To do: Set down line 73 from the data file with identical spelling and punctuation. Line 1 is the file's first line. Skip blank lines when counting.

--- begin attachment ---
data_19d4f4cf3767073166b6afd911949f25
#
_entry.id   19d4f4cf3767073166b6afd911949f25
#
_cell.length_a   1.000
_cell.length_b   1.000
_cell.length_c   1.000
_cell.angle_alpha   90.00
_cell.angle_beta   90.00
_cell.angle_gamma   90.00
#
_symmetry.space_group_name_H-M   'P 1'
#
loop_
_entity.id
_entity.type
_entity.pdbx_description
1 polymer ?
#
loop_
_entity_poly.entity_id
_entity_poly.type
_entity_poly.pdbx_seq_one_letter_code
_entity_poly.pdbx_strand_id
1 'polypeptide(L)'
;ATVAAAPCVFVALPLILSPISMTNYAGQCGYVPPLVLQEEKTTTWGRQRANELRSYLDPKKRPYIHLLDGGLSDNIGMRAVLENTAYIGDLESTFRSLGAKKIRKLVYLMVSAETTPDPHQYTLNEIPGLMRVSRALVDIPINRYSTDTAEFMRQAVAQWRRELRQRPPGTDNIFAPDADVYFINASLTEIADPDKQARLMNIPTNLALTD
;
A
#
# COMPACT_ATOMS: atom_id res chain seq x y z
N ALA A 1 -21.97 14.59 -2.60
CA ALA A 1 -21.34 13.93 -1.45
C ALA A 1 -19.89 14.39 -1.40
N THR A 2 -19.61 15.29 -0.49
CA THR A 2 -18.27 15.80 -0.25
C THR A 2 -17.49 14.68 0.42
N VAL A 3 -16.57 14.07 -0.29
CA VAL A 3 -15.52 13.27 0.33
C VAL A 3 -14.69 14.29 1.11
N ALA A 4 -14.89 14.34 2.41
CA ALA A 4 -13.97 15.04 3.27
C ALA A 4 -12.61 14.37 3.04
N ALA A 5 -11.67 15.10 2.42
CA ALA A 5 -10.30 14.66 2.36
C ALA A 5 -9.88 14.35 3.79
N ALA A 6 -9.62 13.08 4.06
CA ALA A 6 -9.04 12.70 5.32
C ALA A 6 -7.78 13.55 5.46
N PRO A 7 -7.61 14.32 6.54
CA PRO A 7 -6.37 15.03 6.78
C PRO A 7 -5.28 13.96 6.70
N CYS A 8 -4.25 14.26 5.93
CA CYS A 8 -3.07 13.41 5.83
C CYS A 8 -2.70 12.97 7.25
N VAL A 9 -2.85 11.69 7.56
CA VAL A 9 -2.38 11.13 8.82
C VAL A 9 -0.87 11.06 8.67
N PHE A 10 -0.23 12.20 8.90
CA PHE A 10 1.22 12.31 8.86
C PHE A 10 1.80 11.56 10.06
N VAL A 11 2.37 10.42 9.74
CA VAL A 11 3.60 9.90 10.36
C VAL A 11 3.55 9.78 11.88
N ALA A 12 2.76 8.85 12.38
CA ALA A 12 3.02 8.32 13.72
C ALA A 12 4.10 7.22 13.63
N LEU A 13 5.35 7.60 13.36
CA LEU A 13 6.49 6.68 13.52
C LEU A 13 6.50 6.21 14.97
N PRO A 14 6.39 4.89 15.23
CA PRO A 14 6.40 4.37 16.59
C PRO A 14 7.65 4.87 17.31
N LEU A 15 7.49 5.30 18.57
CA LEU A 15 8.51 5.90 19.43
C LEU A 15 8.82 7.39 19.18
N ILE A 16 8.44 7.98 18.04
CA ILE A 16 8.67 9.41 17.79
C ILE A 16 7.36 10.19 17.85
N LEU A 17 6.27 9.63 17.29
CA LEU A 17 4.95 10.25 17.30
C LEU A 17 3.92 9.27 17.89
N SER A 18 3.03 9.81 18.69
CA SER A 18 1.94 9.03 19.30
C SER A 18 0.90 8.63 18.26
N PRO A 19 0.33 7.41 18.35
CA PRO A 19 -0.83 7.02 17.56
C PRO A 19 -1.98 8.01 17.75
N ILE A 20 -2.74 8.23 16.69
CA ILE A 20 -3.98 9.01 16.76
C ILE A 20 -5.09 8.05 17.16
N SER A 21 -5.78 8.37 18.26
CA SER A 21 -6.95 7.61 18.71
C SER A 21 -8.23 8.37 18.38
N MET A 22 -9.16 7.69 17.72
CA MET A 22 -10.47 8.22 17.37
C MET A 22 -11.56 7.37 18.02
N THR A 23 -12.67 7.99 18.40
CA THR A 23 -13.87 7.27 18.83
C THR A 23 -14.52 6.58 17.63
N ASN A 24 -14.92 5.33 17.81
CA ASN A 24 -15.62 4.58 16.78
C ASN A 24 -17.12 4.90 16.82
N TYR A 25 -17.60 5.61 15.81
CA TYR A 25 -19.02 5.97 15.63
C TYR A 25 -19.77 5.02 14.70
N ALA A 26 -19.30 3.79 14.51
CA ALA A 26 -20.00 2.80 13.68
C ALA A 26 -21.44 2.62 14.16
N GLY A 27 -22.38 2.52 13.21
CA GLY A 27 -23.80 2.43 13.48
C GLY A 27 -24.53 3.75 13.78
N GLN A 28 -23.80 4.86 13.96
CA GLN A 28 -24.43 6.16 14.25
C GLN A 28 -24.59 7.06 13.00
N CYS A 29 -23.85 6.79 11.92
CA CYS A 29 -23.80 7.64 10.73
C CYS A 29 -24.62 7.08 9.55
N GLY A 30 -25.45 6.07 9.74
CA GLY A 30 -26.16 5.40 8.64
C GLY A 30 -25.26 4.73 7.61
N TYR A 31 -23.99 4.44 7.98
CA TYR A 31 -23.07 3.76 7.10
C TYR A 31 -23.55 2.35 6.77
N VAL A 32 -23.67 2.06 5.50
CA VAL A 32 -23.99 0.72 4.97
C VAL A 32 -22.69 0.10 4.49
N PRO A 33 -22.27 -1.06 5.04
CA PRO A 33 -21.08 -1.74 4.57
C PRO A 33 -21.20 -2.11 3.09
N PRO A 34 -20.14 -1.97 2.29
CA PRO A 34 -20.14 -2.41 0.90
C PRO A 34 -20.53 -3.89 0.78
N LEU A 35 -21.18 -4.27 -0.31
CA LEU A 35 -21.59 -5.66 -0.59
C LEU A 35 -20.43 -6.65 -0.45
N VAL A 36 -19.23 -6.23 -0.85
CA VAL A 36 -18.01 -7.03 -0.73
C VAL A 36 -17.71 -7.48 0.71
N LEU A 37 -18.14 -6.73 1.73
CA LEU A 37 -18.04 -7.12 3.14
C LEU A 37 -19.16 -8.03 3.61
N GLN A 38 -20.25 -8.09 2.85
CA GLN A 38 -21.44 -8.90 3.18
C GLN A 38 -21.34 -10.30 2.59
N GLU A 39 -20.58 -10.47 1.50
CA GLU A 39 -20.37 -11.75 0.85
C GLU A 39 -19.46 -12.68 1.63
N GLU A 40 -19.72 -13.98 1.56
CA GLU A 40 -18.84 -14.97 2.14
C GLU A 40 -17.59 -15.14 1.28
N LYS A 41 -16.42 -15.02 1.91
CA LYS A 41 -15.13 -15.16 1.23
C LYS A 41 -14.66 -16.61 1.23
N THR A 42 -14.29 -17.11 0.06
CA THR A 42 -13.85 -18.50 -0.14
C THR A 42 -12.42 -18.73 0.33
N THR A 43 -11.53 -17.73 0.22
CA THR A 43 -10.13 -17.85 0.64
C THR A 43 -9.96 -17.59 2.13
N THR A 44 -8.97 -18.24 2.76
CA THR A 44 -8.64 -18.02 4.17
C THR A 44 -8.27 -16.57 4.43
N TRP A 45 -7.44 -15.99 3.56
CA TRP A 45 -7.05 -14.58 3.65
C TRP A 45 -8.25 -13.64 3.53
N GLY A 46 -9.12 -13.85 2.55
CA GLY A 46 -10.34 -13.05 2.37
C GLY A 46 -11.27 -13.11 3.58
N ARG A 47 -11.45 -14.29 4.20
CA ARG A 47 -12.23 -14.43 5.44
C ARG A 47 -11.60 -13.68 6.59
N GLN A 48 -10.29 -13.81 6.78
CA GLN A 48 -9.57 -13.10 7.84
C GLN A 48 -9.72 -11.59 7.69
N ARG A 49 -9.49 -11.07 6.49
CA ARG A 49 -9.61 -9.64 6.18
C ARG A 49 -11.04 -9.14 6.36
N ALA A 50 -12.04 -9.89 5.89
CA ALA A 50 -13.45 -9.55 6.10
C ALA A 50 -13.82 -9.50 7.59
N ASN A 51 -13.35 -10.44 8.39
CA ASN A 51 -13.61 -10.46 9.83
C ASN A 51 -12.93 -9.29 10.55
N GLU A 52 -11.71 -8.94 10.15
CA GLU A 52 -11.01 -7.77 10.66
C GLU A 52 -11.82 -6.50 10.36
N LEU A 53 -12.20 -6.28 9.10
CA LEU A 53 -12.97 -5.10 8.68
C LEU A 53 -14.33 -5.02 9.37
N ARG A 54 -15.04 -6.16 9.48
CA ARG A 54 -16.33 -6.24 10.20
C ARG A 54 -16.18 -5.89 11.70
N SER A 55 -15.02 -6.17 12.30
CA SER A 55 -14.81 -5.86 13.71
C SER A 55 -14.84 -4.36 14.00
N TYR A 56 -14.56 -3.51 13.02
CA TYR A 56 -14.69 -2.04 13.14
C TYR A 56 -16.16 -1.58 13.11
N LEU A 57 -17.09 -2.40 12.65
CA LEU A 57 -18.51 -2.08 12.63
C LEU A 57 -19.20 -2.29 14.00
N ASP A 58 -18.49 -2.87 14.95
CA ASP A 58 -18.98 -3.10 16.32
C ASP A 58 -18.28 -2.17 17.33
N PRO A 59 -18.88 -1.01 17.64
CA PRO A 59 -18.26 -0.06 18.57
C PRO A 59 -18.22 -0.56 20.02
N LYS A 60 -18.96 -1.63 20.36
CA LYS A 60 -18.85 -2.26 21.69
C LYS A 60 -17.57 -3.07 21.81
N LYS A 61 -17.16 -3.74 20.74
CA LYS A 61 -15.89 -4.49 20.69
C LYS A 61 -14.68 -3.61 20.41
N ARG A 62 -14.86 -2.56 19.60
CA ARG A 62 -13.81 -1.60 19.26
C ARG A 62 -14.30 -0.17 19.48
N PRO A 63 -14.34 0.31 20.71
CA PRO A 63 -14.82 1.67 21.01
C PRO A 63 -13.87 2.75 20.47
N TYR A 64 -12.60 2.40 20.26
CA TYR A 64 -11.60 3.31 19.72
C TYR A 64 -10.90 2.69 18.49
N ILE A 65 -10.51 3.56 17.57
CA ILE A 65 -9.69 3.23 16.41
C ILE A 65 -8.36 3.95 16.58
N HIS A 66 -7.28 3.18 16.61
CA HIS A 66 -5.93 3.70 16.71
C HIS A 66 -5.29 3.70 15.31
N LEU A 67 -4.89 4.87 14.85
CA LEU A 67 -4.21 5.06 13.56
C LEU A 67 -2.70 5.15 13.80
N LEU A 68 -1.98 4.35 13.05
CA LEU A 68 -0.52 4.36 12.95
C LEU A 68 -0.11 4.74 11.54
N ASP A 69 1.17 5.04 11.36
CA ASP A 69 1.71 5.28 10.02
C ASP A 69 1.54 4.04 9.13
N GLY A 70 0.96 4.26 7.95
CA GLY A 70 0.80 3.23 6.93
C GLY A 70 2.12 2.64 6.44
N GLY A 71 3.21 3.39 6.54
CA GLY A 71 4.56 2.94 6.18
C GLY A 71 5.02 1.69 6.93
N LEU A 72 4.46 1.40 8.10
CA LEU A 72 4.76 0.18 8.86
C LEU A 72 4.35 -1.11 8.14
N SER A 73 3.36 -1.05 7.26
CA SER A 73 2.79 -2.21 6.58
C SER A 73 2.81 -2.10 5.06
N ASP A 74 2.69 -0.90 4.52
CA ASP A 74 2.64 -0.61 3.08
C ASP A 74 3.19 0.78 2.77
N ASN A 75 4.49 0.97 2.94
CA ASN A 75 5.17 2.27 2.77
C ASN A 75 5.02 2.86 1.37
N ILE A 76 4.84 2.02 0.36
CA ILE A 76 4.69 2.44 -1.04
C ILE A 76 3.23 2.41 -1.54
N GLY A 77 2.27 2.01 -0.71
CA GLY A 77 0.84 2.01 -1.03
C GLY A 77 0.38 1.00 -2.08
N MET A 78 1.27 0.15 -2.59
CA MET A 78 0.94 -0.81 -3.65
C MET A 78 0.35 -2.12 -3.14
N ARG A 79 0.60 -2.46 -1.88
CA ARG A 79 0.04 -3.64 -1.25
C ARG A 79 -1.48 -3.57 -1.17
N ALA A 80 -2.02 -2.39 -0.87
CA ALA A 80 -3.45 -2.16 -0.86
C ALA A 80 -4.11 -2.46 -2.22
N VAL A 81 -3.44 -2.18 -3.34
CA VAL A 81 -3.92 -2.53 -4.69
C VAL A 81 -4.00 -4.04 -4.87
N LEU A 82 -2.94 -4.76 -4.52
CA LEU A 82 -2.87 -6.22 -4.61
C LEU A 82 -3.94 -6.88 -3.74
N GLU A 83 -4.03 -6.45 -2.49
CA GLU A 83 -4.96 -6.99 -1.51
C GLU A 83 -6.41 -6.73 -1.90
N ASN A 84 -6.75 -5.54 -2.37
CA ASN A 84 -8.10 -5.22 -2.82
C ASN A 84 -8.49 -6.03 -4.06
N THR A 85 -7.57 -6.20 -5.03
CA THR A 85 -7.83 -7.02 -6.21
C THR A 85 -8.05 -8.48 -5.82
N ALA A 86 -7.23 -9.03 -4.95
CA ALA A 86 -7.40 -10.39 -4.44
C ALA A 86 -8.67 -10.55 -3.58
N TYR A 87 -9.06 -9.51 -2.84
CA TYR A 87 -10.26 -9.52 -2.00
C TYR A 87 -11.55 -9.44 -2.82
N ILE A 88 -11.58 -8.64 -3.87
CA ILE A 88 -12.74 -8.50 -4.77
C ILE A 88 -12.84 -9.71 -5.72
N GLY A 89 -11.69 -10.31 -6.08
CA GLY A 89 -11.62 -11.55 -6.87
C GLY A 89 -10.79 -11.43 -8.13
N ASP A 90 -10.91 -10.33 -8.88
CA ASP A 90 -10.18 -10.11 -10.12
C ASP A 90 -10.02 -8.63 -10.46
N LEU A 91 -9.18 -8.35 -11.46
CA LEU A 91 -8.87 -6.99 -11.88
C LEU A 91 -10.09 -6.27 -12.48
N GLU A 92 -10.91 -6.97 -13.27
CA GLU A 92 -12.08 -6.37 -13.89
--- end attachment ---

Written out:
N LEU A 15 7.49 5.30 18.57